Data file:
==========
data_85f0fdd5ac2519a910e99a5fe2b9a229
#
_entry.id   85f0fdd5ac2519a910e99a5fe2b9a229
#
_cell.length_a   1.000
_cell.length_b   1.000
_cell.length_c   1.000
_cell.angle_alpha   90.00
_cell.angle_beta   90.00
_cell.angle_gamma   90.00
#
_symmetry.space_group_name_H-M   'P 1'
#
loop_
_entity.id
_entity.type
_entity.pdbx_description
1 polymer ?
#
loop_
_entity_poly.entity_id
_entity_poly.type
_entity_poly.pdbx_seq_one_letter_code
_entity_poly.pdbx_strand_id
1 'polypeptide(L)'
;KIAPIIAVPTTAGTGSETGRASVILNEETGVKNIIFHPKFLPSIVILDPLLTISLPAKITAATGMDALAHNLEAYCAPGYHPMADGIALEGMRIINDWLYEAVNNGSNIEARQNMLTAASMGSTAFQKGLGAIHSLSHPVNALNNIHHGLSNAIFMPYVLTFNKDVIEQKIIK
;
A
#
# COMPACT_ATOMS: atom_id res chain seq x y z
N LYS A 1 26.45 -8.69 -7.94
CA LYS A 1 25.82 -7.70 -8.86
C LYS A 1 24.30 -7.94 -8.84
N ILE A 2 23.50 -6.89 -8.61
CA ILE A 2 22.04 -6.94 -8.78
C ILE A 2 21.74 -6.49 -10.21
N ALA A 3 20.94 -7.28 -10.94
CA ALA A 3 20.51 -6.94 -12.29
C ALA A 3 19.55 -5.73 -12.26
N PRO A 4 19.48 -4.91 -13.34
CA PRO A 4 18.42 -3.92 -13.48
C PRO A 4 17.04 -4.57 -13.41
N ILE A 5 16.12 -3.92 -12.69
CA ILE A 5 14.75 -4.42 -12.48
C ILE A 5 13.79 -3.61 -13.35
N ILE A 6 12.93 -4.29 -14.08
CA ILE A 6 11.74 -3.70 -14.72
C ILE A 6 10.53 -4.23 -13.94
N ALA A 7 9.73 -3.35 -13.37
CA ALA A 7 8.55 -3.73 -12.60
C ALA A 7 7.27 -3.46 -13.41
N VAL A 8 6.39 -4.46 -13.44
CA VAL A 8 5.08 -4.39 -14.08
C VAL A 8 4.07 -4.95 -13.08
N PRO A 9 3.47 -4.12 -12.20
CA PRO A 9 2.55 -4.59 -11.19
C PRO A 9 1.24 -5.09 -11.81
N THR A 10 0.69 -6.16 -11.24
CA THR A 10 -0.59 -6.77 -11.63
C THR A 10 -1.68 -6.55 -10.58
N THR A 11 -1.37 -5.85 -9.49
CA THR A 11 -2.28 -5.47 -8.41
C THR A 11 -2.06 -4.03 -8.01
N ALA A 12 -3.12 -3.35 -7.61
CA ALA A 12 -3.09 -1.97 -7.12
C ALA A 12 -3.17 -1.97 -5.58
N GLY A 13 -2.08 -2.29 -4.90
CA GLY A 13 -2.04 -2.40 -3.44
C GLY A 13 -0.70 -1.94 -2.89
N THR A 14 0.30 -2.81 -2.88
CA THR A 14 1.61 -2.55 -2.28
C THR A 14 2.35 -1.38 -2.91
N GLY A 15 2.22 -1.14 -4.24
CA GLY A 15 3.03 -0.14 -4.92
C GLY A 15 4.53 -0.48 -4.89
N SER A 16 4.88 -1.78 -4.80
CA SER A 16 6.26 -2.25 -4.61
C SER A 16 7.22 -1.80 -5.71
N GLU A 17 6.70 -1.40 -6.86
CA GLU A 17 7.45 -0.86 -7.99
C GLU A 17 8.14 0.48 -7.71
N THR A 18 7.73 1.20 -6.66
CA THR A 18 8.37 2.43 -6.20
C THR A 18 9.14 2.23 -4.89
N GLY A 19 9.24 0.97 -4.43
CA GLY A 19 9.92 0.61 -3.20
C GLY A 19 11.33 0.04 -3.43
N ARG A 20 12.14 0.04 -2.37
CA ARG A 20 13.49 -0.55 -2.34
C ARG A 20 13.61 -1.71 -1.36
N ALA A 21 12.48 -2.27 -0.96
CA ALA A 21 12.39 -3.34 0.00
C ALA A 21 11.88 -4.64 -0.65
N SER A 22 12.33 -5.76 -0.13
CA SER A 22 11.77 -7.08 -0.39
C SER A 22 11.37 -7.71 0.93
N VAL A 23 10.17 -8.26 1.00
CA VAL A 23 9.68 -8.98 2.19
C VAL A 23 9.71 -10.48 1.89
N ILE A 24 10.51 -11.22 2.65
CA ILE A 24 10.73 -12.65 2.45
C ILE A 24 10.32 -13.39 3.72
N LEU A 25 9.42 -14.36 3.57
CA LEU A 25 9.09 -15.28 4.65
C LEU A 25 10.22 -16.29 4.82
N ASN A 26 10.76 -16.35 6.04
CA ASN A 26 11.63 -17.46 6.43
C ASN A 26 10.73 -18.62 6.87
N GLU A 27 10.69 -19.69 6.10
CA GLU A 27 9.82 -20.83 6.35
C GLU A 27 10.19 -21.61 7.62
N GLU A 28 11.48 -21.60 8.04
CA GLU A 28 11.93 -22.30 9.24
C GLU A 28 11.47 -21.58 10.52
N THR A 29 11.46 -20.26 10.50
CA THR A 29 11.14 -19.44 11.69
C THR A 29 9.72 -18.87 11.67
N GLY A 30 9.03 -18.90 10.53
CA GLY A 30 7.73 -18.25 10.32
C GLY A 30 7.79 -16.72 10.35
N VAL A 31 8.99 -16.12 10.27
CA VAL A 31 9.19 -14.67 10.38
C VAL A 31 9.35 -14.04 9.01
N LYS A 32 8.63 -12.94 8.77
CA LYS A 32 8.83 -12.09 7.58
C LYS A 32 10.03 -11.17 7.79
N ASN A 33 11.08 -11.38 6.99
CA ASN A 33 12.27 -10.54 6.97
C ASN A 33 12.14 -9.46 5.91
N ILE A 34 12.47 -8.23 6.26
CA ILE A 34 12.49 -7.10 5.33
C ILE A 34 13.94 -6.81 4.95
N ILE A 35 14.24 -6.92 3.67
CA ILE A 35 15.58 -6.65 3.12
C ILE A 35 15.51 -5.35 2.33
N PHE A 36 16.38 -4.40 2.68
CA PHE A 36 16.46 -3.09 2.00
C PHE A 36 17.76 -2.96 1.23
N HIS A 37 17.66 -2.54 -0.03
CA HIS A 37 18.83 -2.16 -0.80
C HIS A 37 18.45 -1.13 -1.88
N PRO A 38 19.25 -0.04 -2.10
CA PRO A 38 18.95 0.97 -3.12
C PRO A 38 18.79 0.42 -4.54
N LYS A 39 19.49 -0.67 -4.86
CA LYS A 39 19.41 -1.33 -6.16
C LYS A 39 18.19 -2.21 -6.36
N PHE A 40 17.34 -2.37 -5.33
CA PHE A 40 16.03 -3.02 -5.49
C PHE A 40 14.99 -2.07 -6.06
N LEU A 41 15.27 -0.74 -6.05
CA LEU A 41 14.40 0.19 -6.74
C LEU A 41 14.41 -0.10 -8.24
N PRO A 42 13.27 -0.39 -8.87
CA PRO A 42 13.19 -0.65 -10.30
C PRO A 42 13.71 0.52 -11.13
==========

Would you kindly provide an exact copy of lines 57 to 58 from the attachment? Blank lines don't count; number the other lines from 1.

C PRO A 9 1.24 -5.09 -11.81
N THR A 10 0.69 -6.16 -11.24